I recently received an RFP from a major cruise line. The goal of the study was to determine off-season demand of their fleet, maximise fleet deployment during peak months and evaluate the impact of ‘wow’ destinations such as Jamaica and Alaska.
Just as we prepared our proposal, the Carnival cruise ship Triumph lost power in the Gulf of Mexico. Images of tent cities on the decks and vivid descriptions of rotting food and raw sewage flooding below decks went viral.
Perhaps, I suggested to my strategic partner, we should recommend that our client postpone their demand study. If they went forward now, the results would almost certainly be skewed downward given the tsunami of negative PR the cruise ship industry was receiving – even though Carnival was a competitor, not our client. Guilt by association. After all, who would want to risk their hard-earned cash on a not-so-inexpensive vacation that could end in a living hell of sleeping on deck, surviving on a diet of onion sandwiches and warm water?
On the contrary, my partner replied, the demand study would probably overestimate demand. Last year, after the cruise ship Costa Concordia hit the rocks off Isola del Giglio in Italy and partially sunk, the company was swamped with inquiries. Demand for Costa cruises actually went up. Of course, the bump was due to people on the hunt for bargain cabins. Counterintuitive, it seemed to me.
When I thought about it, there are many instances when reality is the opposite of what one might immediately think, when conventional wisdom is, in fact, unconventional. A marketing principle Jamie Turner cites in The 60 Second Marketer e-newsletter states, “The best time to increase customer loyalty is when a customer is pissed off at you.” This in turn highlights a great, though counterintuitive, truth of marketing. Companies should spend more time studying their consumers than their products.
This article is going to run through a few other examples of counterintuitive marketing.
Counterintuitive Marketing Principles
Some of the best marketing principles do not seem to make much sense. Below are a few of my favorites:
- Narrow your focus to expand your market understanding. There are four reasons people buy products. They are: 1) price; 2) service; 3) quality; and 4) exclusivity. As Jamie Turner notes, “Everything else is just a variation on those themes.”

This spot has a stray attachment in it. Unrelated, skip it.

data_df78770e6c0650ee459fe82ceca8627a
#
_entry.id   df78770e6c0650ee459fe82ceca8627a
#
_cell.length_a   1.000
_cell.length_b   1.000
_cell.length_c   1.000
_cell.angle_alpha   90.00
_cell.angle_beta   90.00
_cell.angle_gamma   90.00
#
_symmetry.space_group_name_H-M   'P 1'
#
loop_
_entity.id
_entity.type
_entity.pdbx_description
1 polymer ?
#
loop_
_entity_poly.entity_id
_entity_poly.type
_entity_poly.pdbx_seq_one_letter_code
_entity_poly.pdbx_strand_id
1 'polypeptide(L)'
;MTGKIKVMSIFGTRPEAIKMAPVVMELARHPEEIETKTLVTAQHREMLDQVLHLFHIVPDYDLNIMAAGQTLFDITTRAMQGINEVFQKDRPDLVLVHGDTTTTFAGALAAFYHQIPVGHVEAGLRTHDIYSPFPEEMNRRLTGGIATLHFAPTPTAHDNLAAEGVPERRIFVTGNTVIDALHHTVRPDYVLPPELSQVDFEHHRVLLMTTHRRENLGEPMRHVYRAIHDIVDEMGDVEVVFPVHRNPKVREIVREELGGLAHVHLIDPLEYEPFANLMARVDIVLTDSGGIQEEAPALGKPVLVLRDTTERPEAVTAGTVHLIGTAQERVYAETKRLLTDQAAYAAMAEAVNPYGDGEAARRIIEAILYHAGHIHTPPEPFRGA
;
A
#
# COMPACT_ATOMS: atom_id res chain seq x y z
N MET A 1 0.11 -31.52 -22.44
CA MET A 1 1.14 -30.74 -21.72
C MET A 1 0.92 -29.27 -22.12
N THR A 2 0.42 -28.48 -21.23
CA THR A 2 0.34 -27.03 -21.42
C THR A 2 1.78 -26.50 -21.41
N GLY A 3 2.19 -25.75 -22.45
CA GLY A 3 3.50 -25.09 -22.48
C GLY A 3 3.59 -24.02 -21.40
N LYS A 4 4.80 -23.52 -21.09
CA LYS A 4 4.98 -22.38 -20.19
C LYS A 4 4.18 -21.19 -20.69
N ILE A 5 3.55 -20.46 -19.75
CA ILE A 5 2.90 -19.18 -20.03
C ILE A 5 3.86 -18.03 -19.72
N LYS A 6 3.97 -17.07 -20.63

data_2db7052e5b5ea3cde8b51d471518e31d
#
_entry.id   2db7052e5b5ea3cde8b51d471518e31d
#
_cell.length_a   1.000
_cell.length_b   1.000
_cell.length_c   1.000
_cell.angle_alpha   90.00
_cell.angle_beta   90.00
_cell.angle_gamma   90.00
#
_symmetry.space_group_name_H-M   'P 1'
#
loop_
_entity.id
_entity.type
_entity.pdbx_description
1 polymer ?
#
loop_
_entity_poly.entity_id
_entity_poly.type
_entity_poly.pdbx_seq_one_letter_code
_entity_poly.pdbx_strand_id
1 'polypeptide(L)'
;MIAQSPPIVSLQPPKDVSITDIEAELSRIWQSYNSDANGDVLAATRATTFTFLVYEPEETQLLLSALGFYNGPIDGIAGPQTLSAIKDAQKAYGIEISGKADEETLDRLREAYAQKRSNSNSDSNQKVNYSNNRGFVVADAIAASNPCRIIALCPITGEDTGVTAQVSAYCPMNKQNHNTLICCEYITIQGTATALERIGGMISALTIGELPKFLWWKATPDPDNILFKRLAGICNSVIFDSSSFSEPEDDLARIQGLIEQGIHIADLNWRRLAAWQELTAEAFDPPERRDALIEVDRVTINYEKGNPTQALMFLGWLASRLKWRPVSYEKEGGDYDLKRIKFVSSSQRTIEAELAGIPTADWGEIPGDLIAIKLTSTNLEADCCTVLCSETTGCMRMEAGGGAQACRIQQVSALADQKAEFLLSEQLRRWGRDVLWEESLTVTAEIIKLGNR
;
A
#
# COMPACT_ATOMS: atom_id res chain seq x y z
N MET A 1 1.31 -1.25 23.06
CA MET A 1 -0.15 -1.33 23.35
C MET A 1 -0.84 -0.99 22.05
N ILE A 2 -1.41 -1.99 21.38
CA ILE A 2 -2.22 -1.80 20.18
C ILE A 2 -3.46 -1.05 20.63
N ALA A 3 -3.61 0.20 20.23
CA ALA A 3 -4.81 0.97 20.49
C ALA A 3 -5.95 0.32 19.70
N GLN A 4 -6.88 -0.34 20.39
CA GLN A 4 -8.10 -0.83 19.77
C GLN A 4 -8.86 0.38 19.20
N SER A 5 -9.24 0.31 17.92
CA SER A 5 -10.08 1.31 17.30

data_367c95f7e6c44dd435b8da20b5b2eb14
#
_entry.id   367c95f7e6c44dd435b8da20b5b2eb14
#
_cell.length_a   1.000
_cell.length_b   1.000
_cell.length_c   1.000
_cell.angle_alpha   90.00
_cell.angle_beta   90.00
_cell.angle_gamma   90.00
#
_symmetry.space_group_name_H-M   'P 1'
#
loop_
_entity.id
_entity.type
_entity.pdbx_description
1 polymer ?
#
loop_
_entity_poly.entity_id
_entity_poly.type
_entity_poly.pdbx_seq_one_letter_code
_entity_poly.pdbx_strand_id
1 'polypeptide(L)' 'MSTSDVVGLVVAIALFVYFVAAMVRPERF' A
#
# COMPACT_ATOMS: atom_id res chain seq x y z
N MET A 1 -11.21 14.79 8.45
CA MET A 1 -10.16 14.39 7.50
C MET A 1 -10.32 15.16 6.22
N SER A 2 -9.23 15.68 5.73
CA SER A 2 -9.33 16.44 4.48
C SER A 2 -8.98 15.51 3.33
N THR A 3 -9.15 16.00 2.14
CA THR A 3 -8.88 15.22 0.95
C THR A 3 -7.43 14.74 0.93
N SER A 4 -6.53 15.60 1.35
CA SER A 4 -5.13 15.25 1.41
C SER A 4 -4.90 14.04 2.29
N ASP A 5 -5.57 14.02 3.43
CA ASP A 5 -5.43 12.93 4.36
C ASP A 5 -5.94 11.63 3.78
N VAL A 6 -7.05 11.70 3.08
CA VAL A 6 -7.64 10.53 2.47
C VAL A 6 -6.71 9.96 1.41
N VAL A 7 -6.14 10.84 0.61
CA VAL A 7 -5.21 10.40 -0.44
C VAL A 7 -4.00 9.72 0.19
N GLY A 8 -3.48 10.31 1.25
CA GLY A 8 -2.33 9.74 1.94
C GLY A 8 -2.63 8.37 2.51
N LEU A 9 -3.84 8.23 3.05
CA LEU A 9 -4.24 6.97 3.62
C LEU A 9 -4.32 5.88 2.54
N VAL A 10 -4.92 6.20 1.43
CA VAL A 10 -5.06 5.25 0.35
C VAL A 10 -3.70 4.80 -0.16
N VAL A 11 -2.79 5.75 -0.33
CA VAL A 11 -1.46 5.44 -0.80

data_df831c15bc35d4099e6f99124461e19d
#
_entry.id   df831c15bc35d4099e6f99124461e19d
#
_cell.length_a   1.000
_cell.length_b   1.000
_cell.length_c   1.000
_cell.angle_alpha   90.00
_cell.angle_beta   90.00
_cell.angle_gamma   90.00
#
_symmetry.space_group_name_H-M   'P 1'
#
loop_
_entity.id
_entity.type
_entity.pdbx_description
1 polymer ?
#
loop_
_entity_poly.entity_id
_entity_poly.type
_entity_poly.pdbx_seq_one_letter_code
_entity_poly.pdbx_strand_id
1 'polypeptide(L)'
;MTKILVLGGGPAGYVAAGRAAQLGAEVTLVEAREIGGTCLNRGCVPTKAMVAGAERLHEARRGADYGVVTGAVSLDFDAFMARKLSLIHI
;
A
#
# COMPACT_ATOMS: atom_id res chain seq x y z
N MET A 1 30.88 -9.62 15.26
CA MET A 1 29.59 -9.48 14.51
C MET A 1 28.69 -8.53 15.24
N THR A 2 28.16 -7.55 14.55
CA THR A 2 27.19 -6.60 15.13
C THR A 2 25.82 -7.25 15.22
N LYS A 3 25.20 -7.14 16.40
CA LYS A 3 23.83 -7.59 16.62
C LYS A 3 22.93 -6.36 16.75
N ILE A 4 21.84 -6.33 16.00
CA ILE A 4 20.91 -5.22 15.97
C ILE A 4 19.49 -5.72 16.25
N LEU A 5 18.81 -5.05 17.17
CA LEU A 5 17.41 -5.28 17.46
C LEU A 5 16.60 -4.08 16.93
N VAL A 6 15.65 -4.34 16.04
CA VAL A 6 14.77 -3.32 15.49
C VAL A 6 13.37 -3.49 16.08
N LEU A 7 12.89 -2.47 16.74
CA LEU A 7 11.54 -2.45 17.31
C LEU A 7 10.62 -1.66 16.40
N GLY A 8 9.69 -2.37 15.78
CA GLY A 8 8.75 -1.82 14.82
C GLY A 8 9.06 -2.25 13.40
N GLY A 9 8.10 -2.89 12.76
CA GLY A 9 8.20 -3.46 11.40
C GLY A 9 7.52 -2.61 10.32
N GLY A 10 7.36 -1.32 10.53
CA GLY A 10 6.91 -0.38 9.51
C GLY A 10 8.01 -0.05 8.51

- Research the silent evidence. Don’t research your own company’s customers. Research your client’s competitors to find out why people are buying their products. Then adopt their message to your product and sell.
- A company will learn more from its failures than its successes. Show me a successful company, and I will show you one that has failed a thousand times. Show me a failed company, and I will show you a company that has failed once.
The Third Question
The Van Westendorp pricing model is one of the simplest and most useful. Its basic structure consists of four questions. They are:
- At what price do you consider this item to be a good value?
- At what price do you consider this item to be getting expensive?
- At what price is this item so inexpensive that you would doubt its quality?
- At what price is this item so expensive that you wouldn’t consider it?
So inexpensive that you doubt its quality? My first Van Westendorp was conducted in the United Kingdom for prepared frozen meals that, at the time, contained no horse meat but were, in my opinion, quite nauseating. I wondered how anyone could doubt the quality of a frozen TV dinner. If nobody doubted the poor quality of this frozen sludge, then how would the model work?
Yet there was a price at which folks would not purchase even this item – if it cost, say, 50 pence.
That is not uncommon. Advertisers use snob appeal all the time to overprice items with the tagline of quality. People will often purchase a name-brand mouthwash for 50 cents more than the generic brand which is exactly the same thing. They are paying for a label. Drug too cheap? Consumers think it doesn’t work well. I want to pay more to feel better – instead of paying less.
Misconceptions about Visa
Our company has been involved with various Visa studies over the years: Monte Carlo simulation to determine the maximum value for Visa reward points; Maximum Difference to determine which Visa benefits raise the Net Promoter’s Score (How likely are you to recommend this Visa card to a friend?); identifying high-likelihood Visa consumers using logistic regression appended to a census file.